“The European Commission has no information from any state or private company willing to pay [for gas in rubles],” EU Energy Commissioner Kadri Simson said at an extraordinary meeting of EU energy ministers in Brussels.
This is another clarification in this spirit by the European Commission against the background of contradictory signals in the media about the readiness of some companies to accept the “gas for ruble” scheme, imposed unilaterally by President Vladimir Putin. The ministers gathered to clarify once again whether it is a violation of the EU sanctions against Russia, imposed in 2014, to work with Gazprom under the terms of April 1.
Almost all the ministers spoke to journalists about the situation with Bulgaria and Poland, saying that the most important thing is to have European solidarity, to seek solutions at the union level, and to understand the position of each country.
Bulgarian Energy Minister Alexander Nikolov told the Financial Times on Friday that before Gazprom’s announcement on April 26th, Bulgaria had asked an international law firm for an opinion on the Russian scheme and an assessment of all its risks. They turned out to be too big, as the signing of the annex by Bulgaria would be a drastic change in the contract, including because it will not be clear at what exchange rate the currency is converted, the minister said.
Statements by ministers entering the talks in the Belgian capital showed that there are serious differences in the approach to the situation among the 27 countries.
Anna Moskva, Poland’s energy minister, said she was proud to be on Russia’s list of “enemy states”; that the country’s gas storage facilities will be filled by the autumn, and that it will urge the EU to commit to a specific date for the start of an oil embargo by all against Russia.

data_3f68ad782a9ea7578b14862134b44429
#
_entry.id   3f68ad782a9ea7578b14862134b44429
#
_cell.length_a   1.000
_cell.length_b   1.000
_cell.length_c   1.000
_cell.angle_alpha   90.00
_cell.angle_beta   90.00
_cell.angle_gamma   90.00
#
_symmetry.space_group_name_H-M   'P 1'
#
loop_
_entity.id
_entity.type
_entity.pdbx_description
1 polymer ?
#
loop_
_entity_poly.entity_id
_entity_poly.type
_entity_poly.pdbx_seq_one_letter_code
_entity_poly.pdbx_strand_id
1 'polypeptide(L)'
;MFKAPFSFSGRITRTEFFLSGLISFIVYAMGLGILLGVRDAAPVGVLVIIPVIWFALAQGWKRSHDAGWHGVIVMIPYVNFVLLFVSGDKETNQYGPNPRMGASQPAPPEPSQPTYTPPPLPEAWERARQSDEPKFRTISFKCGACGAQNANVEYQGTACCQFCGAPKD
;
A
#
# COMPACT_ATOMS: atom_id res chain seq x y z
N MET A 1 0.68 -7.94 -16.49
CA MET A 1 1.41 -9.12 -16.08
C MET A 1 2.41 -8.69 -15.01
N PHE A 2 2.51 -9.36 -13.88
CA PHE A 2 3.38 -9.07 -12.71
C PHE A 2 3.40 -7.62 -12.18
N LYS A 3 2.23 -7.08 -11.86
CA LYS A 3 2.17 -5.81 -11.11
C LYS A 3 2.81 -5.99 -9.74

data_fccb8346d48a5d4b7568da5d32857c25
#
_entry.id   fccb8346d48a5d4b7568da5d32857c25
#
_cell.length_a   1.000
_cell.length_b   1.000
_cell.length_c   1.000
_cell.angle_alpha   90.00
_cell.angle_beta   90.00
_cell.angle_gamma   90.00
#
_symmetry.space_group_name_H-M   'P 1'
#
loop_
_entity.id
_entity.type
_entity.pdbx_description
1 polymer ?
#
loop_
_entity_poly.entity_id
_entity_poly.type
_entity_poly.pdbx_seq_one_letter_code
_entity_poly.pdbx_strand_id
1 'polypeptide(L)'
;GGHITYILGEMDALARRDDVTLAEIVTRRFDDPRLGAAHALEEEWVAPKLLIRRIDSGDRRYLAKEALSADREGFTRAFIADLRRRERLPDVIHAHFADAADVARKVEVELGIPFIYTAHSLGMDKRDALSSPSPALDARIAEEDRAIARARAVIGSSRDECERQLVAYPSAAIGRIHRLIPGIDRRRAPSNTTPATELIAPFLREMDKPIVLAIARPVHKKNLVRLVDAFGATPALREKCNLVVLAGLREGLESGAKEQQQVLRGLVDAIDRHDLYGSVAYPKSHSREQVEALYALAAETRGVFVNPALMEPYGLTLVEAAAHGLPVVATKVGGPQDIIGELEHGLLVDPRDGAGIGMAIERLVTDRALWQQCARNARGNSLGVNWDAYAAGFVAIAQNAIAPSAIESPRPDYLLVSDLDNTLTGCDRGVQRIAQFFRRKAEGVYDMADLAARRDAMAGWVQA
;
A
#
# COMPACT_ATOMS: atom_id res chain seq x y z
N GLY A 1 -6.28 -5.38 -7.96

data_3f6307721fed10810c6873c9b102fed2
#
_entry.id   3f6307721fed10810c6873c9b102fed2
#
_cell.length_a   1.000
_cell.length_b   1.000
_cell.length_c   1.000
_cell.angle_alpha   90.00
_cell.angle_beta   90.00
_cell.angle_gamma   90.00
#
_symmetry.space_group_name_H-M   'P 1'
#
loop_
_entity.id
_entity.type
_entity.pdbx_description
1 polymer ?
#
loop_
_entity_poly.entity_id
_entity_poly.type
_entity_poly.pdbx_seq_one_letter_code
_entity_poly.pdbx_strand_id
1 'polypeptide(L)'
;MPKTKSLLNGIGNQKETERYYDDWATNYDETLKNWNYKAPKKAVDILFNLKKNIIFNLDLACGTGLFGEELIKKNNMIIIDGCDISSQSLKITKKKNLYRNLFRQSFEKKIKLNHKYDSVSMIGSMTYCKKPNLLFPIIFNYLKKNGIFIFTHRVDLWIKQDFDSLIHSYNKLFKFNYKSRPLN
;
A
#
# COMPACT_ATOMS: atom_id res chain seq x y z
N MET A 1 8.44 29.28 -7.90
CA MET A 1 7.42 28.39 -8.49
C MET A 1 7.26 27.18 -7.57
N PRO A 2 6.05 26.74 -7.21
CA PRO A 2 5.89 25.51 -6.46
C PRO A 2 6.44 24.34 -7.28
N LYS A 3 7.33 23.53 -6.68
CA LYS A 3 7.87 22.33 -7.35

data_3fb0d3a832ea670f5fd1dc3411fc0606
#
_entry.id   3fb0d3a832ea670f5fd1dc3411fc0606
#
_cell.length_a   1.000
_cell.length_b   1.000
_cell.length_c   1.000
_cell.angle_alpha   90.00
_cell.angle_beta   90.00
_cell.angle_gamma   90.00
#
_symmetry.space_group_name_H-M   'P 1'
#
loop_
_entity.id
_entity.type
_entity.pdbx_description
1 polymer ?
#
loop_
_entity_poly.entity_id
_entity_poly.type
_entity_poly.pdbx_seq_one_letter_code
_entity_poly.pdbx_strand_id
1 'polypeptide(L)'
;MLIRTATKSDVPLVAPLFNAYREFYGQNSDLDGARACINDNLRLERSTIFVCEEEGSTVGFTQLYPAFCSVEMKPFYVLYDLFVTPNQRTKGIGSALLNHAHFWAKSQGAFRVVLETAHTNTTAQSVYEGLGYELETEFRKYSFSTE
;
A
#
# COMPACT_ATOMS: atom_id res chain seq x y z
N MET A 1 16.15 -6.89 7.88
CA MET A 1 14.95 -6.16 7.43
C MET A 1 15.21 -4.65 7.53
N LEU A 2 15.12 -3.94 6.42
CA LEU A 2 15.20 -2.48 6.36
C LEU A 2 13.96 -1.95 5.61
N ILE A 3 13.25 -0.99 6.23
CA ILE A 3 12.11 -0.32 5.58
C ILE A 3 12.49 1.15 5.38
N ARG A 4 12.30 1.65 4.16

Hungary has not changed its position not to supporting the gas and oil embargo, government spokesman Zoltan Kovac told Reuters this morning. Anna Moscow had said a few days ago that Hungary, Austria, and Germany were against gas sanctions. Read more: European countries are looking for something to replace Russian gas
“Germany’s position is that we need to prepare well so that we do not find ourselves in an economic situation that we cannot control. We have made a lot of progress on coal, and oil and we are doing the same with gas. Other countries need more time,” said Robert Habeck, Minister of Economy and Climate Policy. “We need to discuss a corridor between the countries’ dependence on Russia and the need to act.”
The EU will continue to pay in euros or dollars, as agreed with Gazprom, the French environment minister said. We are working on measures, including storage facilities, which will allow us to be independent of Russian gas, added Barbara Pompili.
Germany should immediately start reducing natural gas consumption in the summer, despite still receiving Russian gas without any problems. This will begin preparations for Moscow’s future response to Western sanctions over the invasion of Ukraine, according to an analysis by the Cologne Institute for Energy Research (EWI).
If Putin stops gas for Europe right now (meaning Britain plus EU countries without Cyprus Malta, Spain, and Portugal), it means cutting 459 terawatt-hours (TWh) of fuel in the warmer months and emptying it within a year. April 2023) of what has been put into gas storage so far.
The EWI took into account the effect of increased supplies of Norway and liquefied natural gas through ports in the Netherlands and Germany. If the storage facilities do not open and remain full at the current average of 33% in the next 12 months, then they will not reach 790 TWh. This is 18% of the needs between November and April (4446 TWh), as long as the winter is not very cold.
Germany, the country with the largest storage capacity, has introduced a law requiring them to be 80% full of gas by October 1st.
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